December 7, 2005

Rittenhouse Bottled In Bond Rye Whiskey Review

Rittenhouse Bottled in Bond
100 proof aged rye whiskey
Typical Price: About $15 - Buy it at Internet Wines & Spirits

Rittenhouse Bottled In Bond Rye WhiskeyInitial Thoughts: Rye was one of the first whiskey types to be distilled in the United States, and it was originally distilled mainly in the Northeast. After a few glasses of Rittenhouse we thought it was hysterical to think about Boston Puritans getting plastered on the stuff, and maybe going out and dumping a bunch of tea into the harbor or something.

In fact, rye whiskey does have a bit of a tumultuous was the inspiration for the Whiskey Rebellion of 1794. The stuff remained popular all the way up until Prohibition, which is when Americans started mixing cocktails to take some of the bite out of their drink. By the time Prohibition ended, most people had sort of lost their taste for the stronger flavor of Rye and gotten used to booze with lighter or sweeter flavors, hence it becoming a bit of an alternative whiskey.

And it's a sad thing, but we keep hearing more about rye and we think it could be on the rebound. Based on what we tasted in Rittenhouse, it definitely should be. We've been Bourbon types for as long as we can remember and when we opened our bottle of Rittenhouse and gave it a sniff, the first thing we thought of was how reminiscent it was. The nose was rich and had a scent of brown sugar, and while we remember smelling rye in our earlier years and wincing, this had none of the overpowering alcoholic tang we used to associate with rye.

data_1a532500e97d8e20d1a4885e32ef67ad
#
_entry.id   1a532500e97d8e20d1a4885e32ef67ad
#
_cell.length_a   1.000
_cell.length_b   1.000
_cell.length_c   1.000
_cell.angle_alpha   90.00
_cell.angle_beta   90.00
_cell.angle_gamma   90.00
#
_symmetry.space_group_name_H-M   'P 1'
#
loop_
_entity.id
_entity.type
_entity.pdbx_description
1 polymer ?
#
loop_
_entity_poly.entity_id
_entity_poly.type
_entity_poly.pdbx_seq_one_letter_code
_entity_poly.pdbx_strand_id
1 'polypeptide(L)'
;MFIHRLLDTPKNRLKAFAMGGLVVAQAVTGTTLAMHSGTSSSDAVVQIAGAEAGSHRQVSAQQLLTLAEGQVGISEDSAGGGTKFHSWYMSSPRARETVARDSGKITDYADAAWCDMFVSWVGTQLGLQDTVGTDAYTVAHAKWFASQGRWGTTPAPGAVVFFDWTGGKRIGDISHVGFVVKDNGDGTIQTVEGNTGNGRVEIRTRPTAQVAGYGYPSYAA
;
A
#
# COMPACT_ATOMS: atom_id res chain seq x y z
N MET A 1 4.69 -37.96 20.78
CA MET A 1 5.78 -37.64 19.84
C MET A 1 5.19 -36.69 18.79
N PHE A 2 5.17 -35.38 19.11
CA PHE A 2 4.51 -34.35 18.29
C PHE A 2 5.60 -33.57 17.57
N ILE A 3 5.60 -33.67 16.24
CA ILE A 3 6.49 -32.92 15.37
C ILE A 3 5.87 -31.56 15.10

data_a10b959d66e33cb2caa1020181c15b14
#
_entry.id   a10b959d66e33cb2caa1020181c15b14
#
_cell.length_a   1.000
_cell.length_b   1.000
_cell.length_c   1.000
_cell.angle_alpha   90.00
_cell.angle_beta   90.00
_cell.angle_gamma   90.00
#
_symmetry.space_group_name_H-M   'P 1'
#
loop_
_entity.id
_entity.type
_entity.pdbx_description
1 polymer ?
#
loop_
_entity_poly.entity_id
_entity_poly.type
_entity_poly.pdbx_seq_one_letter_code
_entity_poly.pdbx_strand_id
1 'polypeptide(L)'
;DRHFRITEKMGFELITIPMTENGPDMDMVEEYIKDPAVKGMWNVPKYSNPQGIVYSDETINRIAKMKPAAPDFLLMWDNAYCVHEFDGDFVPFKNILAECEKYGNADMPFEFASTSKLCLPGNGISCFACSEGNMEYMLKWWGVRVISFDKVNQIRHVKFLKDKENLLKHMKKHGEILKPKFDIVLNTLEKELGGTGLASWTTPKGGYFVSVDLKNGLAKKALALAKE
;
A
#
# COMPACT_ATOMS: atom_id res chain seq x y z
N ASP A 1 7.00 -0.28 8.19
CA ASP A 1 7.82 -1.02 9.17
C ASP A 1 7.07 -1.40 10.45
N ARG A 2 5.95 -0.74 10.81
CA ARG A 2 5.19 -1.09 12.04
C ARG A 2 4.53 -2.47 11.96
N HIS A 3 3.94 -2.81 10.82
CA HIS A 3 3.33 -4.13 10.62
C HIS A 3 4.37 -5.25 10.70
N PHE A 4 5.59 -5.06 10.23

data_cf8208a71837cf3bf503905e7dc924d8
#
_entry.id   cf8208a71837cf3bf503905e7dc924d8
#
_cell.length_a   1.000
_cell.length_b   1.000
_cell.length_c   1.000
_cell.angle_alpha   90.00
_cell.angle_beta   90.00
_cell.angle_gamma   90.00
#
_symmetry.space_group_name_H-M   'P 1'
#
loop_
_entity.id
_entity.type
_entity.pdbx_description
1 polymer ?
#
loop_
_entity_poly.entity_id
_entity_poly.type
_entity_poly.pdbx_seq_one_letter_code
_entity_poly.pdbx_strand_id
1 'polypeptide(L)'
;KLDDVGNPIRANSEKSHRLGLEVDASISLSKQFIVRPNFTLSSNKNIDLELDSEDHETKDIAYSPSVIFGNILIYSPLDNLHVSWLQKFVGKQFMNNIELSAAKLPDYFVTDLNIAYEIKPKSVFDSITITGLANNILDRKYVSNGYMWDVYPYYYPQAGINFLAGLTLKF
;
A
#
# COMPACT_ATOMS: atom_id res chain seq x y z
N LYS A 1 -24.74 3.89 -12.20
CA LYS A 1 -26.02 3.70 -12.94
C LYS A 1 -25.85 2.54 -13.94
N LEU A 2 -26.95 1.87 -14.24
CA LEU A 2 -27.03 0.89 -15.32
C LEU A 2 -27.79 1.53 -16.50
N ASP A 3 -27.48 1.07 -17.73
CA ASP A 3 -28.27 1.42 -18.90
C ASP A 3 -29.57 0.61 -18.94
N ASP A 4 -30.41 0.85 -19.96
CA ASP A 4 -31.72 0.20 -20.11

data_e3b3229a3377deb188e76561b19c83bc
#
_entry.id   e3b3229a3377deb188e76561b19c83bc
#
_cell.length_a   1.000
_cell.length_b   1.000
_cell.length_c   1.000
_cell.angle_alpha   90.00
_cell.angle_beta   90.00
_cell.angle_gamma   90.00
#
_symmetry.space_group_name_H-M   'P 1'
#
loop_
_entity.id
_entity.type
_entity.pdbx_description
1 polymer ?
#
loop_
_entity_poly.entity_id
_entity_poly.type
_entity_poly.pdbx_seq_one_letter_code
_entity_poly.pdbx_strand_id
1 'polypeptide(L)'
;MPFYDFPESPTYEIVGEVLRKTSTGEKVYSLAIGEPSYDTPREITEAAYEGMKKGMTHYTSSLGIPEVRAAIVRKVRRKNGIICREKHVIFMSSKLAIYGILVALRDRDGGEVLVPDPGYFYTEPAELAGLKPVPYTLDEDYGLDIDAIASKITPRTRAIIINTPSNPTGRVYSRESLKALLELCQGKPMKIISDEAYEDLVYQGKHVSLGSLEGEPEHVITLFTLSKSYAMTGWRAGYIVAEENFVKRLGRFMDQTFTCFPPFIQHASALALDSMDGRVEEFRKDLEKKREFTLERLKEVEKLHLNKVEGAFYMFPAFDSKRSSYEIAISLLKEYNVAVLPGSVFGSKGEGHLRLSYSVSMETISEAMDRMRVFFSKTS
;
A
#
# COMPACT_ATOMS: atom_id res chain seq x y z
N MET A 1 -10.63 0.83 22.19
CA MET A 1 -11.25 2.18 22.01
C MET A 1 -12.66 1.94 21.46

In the glass, we liked it even better (of course). The flavor was complex, with overtones of black strap molasses and the sweetness of caramel, and we even thought we could taste, for lack of a better term, a taste of rum and burnt sugar on the back end. All in all, very nice. Find our cocktail recipe suggestions and finishing thoughts after the jump.

Cocktail Recipes: As we said above, rye used to be a very popular drink, and many older cocktail recipe books call for rye where you would see newer books call for other types of whiskey today. We liked Rittenhouse a lot simply on the rocks or with a splash of water, and we thought it was fantastic mixed with a strong ginger beer and a twist of lime. One interesting recipe we found at was the Rock and Rye...we did some reading and found that back in the 1800s it was used as cough syrup. Here's to getting a severe, chest-rattling cough so we'll have an excuse to try it! (Note: Rock and Rye is also the name of a pre-bottled liqueur containing whiskey and powdered rock candy...we haven't tried it.)

Rock and Rye
2oz rye whiskey
1 piece rock candy
Juice of one lemon
In a serving glass, combine the ingredients until the candy dissolves.

Finishing Thoughts: One of the distinctive characteristics of the Rittenhouse is that it was bottled in bond, which means it had at least four years of cask aging and is at least 100 proof. That extra aging gives it more complexity than some of the other ryes we've tried, and makes it a worthy substitution for other American or Canadian whiskeys, especially in cocktails. In fact, pound for pound, this is our favorite whiskey in this price range of all the bottles we tried this year, and we plan to try other ryes as soon as we can to see how they measure up.